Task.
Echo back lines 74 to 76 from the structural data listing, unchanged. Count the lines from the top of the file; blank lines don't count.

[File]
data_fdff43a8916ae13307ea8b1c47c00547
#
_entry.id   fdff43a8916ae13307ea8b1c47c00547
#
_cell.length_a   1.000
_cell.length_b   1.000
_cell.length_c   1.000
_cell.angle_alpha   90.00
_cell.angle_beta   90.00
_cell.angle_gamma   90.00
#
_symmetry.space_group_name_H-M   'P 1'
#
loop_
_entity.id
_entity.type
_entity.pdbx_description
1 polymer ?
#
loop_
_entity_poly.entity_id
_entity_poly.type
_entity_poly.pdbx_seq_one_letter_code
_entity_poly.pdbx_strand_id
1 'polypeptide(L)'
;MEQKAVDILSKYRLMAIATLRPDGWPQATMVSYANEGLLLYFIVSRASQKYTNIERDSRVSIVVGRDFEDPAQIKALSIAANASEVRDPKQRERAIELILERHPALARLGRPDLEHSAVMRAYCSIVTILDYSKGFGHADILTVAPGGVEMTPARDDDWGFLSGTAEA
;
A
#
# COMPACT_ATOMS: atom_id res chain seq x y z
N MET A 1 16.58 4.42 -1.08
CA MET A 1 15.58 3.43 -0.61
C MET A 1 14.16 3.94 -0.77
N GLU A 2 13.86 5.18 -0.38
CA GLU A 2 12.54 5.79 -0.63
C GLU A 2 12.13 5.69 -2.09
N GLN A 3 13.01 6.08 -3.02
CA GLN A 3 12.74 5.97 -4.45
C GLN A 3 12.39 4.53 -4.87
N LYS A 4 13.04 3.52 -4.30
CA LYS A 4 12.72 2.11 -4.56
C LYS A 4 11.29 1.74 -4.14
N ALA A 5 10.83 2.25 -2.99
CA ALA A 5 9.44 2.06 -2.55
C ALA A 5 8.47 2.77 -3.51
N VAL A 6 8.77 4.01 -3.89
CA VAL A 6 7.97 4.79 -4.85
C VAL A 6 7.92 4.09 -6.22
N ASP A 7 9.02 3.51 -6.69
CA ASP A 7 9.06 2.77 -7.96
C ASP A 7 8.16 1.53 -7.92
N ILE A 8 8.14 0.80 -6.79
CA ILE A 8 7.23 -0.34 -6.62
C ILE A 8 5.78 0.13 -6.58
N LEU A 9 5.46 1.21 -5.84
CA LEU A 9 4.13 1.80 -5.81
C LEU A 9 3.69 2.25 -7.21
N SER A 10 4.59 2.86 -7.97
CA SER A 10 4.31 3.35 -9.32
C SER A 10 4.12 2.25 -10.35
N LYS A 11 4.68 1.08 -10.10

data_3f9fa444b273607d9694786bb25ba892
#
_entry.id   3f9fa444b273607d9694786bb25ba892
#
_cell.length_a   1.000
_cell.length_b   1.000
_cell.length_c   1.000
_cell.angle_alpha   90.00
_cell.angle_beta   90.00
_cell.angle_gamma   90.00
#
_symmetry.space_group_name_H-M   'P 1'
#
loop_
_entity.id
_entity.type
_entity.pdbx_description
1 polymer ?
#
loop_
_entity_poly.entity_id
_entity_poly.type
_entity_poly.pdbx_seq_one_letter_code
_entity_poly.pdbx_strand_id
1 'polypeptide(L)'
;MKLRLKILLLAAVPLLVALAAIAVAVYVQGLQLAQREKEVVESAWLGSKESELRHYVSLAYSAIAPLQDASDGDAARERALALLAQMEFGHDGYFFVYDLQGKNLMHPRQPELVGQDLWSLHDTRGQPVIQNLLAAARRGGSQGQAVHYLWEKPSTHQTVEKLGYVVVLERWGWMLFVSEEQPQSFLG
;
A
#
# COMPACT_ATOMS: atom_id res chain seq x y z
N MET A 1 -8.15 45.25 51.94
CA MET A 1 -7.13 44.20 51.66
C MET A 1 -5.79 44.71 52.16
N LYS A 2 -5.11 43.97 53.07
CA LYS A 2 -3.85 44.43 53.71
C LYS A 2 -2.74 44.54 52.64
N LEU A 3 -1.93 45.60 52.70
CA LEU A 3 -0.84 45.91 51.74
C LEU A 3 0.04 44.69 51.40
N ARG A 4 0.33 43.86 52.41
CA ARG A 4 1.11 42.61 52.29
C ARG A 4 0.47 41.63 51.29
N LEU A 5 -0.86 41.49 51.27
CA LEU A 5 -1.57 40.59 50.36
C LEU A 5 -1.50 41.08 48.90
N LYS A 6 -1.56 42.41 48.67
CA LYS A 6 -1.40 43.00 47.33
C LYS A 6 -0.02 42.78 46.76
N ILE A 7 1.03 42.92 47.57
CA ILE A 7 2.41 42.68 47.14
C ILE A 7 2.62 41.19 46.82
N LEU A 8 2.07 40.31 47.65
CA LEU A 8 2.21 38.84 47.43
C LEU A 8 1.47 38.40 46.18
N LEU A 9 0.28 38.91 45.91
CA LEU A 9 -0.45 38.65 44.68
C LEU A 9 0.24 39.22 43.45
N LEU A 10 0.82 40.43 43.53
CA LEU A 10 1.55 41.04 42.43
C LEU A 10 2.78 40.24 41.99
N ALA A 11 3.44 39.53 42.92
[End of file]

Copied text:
#
loop_
_entity.id